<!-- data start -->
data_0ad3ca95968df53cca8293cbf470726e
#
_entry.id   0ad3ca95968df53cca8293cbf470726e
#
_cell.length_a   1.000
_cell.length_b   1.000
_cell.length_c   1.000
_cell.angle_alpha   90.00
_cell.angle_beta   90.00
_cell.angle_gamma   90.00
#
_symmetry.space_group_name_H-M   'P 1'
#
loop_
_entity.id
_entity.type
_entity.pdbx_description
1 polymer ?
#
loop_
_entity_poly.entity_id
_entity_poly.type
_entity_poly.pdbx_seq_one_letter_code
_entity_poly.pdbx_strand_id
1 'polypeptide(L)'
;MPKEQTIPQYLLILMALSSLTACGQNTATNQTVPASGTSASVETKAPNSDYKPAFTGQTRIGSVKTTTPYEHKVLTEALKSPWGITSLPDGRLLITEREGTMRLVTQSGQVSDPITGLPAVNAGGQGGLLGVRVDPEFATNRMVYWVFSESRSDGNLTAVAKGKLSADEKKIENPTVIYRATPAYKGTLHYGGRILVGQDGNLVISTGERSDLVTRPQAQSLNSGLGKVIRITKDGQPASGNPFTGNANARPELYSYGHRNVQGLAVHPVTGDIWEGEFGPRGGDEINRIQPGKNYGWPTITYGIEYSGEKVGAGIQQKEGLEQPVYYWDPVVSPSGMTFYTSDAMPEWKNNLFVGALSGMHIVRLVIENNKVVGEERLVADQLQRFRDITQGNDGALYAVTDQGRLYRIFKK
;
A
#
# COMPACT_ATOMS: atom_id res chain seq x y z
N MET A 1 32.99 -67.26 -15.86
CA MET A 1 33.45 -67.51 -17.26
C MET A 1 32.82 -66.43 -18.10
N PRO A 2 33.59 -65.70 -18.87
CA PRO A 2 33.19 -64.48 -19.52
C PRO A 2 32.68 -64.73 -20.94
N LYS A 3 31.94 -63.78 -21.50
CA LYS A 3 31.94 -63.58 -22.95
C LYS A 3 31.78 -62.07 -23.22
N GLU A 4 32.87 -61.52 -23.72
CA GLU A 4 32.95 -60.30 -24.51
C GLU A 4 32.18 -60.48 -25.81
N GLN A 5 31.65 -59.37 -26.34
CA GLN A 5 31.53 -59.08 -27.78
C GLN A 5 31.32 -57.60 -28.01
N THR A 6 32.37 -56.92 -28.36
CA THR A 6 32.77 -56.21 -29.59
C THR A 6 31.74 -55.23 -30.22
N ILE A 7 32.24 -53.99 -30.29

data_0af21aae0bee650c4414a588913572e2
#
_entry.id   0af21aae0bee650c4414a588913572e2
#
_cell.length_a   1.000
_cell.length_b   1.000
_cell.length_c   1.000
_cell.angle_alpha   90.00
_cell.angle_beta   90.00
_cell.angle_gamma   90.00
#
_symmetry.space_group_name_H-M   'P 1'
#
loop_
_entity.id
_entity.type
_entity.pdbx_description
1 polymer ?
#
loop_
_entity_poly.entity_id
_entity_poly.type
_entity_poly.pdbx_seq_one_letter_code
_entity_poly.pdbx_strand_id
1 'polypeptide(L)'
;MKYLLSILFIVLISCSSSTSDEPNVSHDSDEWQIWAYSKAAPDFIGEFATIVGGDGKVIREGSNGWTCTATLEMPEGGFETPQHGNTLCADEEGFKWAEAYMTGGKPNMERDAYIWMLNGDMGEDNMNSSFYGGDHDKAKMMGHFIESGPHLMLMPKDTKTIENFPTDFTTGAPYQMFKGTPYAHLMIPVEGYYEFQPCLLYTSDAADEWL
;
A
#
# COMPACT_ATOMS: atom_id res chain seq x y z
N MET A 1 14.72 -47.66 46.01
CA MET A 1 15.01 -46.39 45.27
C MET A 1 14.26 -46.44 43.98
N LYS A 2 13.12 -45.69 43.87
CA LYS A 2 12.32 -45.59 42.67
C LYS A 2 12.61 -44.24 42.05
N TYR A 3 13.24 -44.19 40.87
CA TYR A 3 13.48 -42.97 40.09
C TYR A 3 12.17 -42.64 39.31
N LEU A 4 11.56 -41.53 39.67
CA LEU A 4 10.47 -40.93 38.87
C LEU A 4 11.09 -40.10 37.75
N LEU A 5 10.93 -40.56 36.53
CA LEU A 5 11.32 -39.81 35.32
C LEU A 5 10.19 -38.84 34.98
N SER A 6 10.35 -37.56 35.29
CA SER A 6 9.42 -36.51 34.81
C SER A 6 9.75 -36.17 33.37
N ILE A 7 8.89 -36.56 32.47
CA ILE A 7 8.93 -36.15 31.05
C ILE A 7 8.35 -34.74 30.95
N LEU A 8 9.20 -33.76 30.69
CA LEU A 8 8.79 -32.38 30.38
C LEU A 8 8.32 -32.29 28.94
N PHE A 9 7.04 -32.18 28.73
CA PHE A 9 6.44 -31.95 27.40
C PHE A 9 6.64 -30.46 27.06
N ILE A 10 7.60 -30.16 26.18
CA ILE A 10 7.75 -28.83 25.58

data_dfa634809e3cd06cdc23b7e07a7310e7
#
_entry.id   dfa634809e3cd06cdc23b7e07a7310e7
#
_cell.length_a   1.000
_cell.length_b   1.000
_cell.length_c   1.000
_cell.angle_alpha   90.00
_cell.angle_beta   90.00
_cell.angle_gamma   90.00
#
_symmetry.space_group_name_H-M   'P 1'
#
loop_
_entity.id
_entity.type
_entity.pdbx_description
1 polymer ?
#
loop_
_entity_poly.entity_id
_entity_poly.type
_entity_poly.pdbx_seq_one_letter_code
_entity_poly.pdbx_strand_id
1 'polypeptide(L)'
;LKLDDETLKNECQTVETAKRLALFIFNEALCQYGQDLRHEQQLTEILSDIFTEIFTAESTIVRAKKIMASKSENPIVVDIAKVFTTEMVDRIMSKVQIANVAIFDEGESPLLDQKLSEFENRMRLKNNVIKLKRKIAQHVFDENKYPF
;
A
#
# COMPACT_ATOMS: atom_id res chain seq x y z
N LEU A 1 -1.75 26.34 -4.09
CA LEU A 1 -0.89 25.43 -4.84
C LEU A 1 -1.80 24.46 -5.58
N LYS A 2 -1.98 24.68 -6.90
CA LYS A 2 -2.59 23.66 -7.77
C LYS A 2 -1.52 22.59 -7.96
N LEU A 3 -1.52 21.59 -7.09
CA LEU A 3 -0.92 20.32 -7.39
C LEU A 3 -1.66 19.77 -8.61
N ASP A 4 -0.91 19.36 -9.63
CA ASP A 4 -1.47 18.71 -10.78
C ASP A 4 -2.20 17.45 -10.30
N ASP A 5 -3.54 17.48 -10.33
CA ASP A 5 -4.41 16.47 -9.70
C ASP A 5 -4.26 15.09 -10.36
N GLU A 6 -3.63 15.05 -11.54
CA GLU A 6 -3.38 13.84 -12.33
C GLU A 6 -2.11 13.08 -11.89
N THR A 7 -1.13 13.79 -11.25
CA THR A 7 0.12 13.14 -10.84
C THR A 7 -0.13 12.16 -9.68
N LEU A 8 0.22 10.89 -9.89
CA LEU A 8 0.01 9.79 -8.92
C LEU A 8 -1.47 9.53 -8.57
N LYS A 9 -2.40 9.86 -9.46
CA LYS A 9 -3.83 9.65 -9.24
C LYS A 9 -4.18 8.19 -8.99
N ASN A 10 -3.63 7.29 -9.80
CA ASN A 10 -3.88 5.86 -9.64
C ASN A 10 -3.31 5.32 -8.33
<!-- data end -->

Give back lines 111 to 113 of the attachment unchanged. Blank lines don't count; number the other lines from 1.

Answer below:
_entry.id   dfa634809e3cd06cdc23b7e07a7310e7
#
_cell.length_a   1.000